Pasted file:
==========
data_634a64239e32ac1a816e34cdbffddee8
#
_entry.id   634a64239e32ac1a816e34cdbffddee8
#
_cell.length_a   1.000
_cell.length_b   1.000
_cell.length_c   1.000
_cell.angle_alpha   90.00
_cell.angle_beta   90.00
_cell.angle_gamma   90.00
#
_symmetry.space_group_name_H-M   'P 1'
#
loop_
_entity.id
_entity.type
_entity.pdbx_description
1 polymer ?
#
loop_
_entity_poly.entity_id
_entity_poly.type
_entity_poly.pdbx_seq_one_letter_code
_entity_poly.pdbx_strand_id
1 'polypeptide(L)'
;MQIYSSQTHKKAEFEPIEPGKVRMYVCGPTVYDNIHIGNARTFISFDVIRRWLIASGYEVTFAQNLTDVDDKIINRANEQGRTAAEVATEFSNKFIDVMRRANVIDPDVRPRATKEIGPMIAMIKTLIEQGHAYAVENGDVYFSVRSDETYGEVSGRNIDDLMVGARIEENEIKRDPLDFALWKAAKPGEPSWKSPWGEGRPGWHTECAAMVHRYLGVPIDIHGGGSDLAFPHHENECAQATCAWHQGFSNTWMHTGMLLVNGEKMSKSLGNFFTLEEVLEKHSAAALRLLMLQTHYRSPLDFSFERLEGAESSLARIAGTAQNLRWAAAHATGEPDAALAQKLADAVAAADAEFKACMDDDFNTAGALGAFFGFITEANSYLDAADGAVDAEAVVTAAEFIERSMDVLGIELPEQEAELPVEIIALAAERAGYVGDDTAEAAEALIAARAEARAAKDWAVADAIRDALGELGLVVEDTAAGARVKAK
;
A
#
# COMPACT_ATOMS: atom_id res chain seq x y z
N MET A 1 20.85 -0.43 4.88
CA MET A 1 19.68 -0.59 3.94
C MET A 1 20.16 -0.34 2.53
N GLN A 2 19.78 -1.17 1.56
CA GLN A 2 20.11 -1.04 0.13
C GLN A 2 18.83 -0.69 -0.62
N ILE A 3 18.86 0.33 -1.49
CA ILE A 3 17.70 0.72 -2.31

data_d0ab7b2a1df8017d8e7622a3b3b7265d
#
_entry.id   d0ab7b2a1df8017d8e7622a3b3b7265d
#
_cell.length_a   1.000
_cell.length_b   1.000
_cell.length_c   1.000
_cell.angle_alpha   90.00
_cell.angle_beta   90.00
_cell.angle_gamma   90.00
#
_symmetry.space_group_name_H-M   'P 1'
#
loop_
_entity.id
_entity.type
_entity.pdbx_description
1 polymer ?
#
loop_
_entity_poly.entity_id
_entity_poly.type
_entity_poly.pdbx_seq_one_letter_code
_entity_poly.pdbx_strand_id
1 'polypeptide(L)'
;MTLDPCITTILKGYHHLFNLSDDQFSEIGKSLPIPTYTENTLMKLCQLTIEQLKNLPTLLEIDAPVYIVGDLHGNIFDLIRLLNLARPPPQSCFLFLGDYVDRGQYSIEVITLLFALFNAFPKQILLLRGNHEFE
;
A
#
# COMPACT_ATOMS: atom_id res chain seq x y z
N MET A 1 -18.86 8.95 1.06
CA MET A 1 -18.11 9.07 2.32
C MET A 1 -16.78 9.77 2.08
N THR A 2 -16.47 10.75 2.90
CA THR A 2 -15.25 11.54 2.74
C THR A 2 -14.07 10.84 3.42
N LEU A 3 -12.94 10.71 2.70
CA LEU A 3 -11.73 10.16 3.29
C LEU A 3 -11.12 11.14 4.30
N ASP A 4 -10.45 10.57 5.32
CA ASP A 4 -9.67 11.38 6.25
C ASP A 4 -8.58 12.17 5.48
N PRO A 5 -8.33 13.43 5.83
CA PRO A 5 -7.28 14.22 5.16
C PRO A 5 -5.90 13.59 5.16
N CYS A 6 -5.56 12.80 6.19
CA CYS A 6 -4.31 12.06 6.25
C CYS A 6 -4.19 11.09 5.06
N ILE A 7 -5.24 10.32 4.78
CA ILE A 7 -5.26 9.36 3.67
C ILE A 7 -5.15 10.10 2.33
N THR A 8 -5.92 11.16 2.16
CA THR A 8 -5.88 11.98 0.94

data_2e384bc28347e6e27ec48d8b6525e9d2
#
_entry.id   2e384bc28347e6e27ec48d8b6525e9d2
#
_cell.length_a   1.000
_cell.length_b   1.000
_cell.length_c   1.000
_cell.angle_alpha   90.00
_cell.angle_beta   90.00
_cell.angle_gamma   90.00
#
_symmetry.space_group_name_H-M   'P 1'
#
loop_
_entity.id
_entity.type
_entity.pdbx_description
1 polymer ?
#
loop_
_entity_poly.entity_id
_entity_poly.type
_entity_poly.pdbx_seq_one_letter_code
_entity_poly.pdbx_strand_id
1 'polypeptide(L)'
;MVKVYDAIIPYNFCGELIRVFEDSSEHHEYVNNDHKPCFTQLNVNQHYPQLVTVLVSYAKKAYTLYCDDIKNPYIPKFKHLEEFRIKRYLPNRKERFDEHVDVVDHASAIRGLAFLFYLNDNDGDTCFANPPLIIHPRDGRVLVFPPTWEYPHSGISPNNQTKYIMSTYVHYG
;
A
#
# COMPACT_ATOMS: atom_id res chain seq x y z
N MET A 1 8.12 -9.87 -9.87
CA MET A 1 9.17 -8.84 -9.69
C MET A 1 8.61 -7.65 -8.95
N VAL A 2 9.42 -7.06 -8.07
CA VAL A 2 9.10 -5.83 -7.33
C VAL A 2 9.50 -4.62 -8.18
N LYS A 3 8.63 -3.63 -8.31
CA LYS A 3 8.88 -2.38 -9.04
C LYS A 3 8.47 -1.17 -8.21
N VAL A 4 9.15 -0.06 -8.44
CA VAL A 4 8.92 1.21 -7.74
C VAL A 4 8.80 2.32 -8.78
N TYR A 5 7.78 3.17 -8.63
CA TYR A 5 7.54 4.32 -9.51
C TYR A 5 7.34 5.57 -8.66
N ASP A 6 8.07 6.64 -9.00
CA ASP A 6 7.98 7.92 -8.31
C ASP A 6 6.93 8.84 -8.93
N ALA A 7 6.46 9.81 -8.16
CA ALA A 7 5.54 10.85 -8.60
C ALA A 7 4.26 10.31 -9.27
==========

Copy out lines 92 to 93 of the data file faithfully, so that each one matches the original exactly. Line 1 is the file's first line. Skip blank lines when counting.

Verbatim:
data_2e384bc28347e6e27ec48d8b6525e9d2
#